Intersex individuals seek greater visibility and understanding
By Jane Latus
LGBTQIA+. In social movements, employment, journalism, education, and society at large, this acronym has become a familiar and widely accepted acknowledgment that our identities matter. While most of the letters have been widely recognized for years, those who identify as “I” are advocating for increased visibility.
“Intersex” is a general term used for a variety of conditions in which a person is born with a reproductive or sexual anatomy that doesn’t seem to fit the typical definitions of biological sex, which we typically think of as “female” or “male.” Some of these characteristics are visible at birth and some are not apparent until a child reaches puberty.
“When a lot of people find out they’re intersex, they end up in a bubble of silence, with no one to reach out to. It’s very isolating and stigmatizing,” says Sarah Kosheff, a 30-year-old intersex person from Bridgeport.
Some intersex people would rather not be in the acronym at all, saying it amplifies misunderstanding of what it means to be intersex – in particular, mistakenly conflating being intersex with being transgender.
However, one can be both intersex and LGBTQ, and even those who aren’t LGBTQ say they share the stigma and discrimination aimed at the queer community. Also, like others in the acronym, there is no “one” way of being intersex. In fact, there are 30-plus variations, some with their own spectra.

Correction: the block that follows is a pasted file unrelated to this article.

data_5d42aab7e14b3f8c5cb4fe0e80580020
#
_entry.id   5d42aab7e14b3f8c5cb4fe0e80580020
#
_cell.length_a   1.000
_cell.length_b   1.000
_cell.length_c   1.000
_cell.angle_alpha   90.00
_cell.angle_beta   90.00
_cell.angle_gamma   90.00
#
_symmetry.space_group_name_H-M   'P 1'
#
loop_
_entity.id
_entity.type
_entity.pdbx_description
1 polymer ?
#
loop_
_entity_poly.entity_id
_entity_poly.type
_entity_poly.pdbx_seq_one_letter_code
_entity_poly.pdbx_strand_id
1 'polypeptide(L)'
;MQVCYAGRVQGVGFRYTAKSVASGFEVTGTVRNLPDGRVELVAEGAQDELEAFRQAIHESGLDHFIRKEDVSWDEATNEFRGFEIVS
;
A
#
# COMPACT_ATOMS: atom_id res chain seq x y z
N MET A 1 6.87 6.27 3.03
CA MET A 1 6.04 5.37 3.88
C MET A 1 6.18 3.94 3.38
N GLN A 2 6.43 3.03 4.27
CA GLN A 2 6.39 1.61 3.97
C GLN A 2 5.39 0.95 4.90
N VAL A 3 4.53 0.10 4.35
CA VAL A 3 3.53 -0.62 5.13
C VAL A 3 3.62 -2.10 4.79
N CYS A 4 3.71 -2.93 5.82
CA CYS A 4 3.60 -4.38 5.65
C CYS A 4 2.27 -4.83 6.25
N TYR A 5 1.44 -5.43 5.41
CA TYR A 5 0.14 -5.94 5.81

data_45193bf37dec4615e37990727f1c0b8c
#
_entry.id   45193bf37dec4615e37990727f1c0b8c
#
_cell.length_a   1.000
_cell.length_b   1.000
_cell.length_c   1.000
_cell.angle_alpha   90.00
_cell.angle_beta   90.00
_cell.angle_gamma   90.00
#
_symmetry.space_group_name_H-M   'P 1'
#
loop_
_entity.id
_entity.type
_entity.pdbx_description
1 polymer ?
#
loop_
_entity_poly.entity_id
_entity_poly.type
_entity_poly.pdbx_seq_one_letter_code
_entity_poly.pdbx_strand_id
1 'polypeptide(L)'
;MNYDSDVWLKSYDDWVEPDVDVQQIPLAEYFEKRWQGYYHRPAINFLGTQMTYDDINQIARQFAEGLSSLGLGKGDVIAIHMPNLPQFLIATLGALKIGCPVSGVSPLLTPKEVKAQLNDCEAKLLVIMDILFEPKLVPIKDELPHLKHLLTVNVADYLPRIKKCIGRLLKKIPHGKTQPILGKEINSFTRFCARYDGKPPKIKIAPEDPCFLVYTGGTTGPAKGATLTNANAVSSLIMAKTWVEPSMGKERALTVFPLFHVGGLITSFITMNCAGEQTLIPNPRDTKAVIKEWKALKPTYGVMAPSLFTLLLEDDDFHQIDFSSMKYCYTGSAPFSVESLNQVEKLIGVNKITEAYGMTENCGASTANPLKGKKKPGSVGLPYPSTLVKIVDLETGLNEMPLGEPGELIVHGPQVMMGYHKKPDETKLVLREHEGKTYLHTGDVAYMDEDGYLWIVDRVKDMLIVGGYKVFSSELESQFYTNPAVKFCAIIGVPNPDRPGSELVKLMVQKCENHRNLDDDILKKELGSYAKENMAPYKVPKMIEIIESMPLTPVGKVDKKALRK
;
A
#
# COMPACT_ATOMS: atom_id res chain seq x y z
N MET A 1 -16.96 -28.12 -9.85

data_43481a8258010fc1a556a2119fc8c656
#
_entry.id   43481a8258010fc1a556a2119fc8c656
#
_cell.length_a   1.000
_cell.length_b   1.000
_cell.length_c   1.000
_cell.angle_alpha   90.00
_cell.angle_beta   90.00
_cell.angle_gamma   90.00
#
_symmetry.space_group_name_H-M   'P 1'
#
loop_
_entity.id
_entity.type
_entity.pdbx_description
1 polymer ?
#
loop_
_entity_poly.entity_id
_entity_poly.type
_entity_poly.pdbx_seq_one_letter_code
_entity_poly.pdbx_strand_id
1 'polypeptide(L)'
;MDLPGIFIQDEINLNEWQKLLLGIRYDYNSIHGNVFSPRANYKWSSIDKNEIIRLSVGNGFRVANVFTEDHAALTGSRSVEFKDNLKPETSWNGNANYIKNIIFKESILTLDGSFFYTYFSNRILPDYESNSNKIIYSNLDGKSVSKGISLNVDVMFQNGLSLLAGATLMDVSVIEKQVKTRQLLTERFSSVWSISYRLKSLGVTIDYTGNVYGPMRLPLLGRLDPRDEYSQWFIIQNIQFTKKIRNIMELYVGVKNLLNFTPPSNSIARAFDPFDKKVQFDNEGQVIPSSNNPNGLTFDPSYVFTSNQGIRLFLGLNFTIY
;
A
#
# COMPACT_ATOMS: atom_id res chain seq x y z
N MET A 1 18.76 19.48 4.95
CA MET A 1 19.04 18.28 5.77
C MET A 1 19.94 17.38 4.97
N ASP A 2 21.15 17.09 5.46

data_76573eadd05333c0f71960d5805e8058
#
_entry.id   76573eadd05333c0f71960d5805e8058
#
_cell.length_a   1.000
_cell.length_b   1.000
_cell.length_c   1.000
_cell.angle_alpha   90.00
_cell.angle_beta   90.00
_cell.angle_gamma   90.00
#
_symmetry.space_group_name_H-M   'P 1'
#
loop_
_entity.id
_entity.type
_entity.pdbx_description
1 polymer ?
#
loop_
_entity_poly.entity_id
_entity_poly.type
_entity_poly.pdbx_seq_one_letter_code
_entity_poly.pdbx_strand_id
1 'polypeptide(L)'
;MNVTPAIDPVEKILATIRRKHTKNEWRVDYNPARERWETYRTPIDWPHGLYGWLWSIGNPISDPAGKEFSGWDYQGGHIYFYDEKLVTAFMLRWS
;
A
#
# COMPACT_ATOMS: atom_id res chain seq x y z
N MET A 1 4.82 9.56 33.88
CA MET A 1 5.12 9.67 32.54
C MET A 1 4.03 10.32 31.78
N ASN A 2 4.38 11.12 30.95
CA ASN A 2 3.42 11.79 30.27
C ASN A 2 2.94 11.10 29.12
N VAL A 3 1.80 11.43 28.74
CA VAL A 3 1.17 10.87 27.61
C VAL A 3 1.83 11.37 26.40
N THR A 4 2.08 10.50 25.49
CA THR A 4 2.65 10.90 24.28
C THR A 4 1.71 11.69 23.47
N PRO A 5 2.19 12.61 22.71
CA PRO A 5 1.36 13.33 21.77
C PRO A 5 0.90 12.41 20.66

“Our society is becoming more accepting of the non-binary. Just as there is no binary for gender, there also is no binary for biological sex. Everyone has different genitalia,” says Ellie Kraus, 22, a West Hartford resident who is intersex. “Most people aren’t aware that intersex even exists. While it’s not common, intersex is also not rare and occurs in as many as 1.7% of the population.”
Intersex people say they are misunderstood because it’s a subject that’s historically been hushed, and still isn’t up for much discussion. They have hardly any cultural representation. And unfortunately, there’s some attention they’d rather not have; many dislike a widely read novel with an intersex protagonist: Pulitzer-winner “Middlesex” by Jeffrey Eugenides. Hans Lindahl, an intersex writer, explains some of the harms the book caused the intersex community in a You Tube video, “An intersex person reacts to Middlesex.”
What intersex people say they want others to know about them is – essentially – more. They want parents discovering their newborn is intersex to have ready access to accurate information and support. They want parents and doctors to not rush to surgical intervention. They want autonomy over their own medical decisions. They want to be understood and helped to make their own choices.